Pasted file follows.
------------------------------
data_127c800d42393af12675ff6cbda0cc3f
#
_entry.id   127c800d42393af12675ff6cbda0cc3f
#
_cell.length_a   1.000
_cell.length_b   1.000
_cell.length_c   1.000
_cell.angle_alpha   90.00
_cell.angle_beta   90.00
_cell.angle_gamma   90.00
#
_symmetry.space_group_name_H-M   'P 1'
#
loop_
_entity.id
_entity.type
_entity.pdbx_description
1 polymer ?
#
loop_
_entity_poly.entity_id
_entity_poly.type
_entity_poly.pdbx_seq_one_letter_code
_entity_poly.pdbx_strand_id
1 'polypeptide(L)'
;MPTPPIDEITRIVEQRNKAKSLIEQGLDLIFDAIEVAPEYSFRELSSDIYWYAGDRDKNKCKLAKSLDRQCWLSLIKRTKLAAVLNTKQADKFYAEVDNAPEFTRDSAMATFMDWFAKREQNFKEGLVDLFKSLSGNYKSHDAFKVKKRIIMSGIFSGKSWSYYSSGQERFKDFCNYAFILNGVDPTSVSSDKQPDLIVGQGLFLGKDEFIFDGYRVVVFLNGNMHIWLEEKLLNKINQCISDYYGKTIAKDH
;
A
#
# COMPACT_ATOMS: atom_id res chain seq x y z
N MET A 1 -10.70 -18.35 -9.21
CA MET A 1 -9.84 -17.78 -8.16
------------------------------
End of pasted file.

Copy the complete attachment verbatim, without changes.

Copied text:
data_127c800d42393af12675ff6cbda0cc3f
#
_entry.id   127c800d42393af12675ff6cbda0cc3f
#
_cell.length_a   1.000
_cell.length_b   1.000
_cell.length_c   1.000
_cell.angle_alpha   90.00
_cell.angle_beta   90.00
_cell.angle_gamma   90.00
#
_symmetry.space_group_name_H-M   'P 1'
#
loop_
_entity.id
_entity.type
_entity.pdbx_description
1 polymer ?
#
loop_
_entity_poly.entity_id
_entity_poly.type
_entity_poly.pdbx_seq_one_letter_code
_entity_poly.pdbx_strand_id
1 'polypeptide(L)'
;MPTPPIDEITRIVEQRNKAKSLIEQGLDLIFDAIEVAPEYSFRELSSDIYWYAGDRDKNKCKLAKSLDRQCWLSLIKRTKLAAVLNTKQADKFYAEVDNAPEFTRDSAMATFMDWFAKREQNFKEGLVDLFKSLSGNYKSHDAFKVKKRIIMSGIFSGKSWSYYSSGQERFKDFCNYAFILNGVDPTSVSSDKQPDLIVGQGLFLGKDEFIFDGYRVVVFLNGNMHIWLEEKLLNKINQCISDYYGKTIAKDH
;
A
#
# COMPACT_ATOMS: atom_id res chain seq x y z
N MET A 1 -10.70 -18.35 -9.21
CA MET A 1 -9.84 -17.78 -8.16